Streamlining Your Processes

Every process that you currently carry out within your business (or personal life for that matter), can be broken up into 3 main functional categories: Value added, Non-Value added, and Waste. The goal in improving your processes is to keep value added tasks, optimize non-value added tasks, and reduce wastes to an absolute minimum. Let’s have a look at what these categories consist of. 

Value Added - These steps in a process consist of anything a client is willing to pay for. Typically, these actions that increase or improve fit, form, or function. When you are applying soaps and chemicals to a house, roof, driveway etc., this is value added. 

Non-Value Added - Any tasks that you perform that are required (typically laws, or regulations) but do not directly add value to your end product/service.

Waste - Waste is anything that is not value added, or required. A lot of times, wastes in processes seem like they can never be 100% eliminated. Remember, the goal is to continuously improve. You don’t have to get rid of 100% of your process wastes, I’m telling you right now that companies like Toyota who created these philosophies and techniques still identify wastes in their processes. They just continuously focus on reducing these wastes as mush as possible. Think of any reduction in waste as an opportunity for improvement. There are 7 categories of waste: 

    1. Waiting - As implied, any time you are waiting for material, information, or people to move to the next step in a process. Increasing the lead time form the start of your process to the end is lost opportunity to generate revenue in the time you’ve spent waiting.
    2. Over Production - This is when you create more than what is required, perhaps to use up materials, or to fill extra time in a shift. This is a waste because you may need the materials in another order down the road, you may be taking up space with non-required finished goods, or a design may change that renders your extra parts irrelevant and now scrap. 
    3. Over Processing - When your process includes “extras” that are not required to meet the fit, form, or function of the product/service the customer is expecting. These additional touches may be perceived as value added, but if they are not part of what the customer wants, then you are spending time and money without a return. This is not to say going the extra mile to satisfy a customer is a bad thing, we at Big Shot do it all the time. Just know that the classification is waste when considering the technical definitions.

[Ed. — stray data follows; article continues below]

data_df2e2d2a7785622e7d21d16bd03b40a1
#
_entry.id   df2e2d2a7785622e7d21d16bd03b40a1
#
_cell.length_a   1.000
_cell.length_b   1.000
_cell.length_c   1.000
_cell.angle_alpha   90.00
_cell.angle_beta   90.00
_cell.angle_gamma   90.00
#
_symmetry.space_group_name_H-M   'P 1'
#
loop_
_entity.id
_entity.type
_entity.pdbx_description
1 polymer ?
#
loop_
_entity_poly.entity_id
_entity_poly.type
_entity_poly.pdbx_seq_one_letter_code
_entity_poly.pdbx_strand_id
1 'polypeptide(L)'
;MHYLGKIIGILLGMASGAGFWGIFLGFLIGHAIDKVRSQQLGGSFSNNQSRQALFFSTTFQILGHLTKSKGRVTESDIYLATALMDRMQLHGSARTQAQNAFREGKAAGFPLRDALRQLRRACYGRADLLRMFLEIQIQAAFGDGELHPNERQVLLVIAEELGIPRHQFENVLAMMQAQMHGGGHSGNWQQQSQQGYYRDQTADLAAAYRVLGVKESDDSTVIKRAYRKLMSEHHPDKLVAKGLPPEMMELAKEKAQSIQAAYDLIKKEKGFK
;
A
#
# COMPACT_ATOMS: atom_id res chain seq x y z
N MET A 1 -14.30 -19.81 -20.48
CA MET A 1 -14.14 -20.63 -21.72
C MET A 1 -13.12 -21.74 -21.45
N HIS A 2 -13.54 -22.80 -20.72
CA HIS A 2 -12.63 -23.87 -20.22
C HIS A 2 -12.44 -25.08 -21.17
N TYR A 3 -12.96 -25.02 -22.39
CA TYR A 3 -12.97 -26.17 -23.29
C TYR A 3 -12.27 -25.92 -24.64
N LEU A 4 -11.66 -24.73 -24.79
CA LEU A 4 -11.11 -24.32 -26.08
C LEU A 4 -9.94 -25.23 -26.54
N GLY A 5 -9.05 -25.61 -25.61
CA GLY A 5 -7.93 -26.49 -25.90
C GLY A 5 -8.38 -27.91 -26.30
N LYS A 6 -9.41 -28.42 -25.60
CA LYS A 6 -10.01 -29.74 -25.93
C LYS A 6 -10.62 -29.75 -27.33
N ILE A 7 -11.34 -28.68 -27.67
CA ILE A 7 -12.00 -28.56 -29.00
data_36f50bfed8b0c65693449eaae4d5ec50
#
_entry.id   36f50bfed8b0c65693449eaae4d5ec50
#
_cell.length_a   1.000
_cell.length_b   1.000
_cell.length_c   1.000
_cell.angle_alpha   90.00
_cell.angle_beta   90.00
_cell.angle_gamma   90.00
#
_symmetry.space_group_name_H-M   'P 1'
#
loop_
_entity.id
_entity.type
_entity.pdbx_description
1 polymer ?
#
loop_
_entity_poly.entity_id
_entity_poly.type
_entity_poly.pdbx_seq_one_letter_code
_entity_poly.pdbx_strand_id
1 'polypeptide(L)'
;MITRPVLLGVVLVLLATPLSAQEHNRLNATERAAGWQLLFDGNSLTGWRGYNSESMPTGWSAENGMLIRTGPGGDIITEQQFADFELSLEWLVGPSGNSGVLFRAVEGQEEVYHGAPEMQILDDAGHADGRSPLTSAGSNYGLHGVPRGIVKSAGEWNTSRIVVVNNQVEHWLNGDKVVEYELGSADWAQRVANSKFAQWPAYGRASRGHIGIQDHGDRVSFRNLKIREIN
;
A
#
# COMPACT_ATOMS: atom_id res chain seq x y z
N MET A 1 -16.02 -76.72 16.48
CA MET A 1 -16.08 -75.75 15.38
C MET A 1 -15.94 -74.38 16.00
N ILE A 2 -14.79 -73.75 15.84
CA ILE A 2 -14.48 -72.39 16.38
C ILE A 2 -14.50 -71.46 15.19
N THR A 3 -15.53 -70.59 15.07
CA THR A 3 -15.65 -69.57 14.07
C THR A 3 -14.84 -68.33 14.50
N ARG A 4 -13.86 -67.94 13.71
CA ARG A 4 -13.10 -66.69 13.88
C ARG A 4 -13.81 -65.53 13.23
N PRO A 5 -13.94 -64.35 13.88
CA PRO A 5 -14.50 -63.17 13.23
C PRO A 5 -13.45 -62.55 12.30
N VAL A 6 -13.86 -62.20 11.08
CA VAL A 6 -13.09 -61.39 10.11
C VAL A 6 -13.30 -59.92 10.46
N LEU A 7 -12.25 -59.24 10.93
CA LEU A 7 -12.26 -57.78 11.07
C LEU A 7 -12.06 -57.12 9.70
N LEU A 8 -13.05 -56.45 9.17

4. Excess Motion (operator) - Any time you are in motion, and not adding value. Having to walk back and forth between your truck and equipment, moving around the outside of a house multiple times when you only need to cover each side once. These are examples of excess motion. 
    5. Excess Transportation (materials) - Similar to excess motion, excess transportation is when parts, equipment, or materials are moved around in excess. If you trace this movement, would you see a messy spaghetti pattern? Do you think that predetermining the steps of your process to configure the path of your equipment in a more efficient line, curve, or circle (or at least on that doesn’t cross itself multiple times) would decrease the time and effort of completing your task? Of course!
    6. Excess Inventory - Having too much inventory takes up space in your house, shop and work vehicle. Not to mention the effect it has on your budget. The key is to determine how long it takes to replenish inventory, compared to rate you consume the inventory to determine appropriate stock levels. Of course, this is a very vague high level explanation as things such as bulk discounts and seasonality, available storage space, lifespan of goods etc can play a part in your decisions.
    7. Rework/Scrap - Any time you perform a task that does not meet the required fit, form, or function of the product or service your customer is willing to pay for, you must do it again. This results in scrap materials, extra product costs, and lost opportunities that you would have had if you weren’t performing the same task for a second time. 

    "All we are doing is looking at the time line, from the moment the customer gives us an order to the point when we collect the cash. And we are reducing the time line by reducing the non-value adding wastes."

    - Taiichi Ohno, Founder of Toyota and the Toyota Production System

    For further information on how to identify and eliminate waste and other problems in your business processes, please visit our "Root Cause Analysis and Problem Solving" Blog

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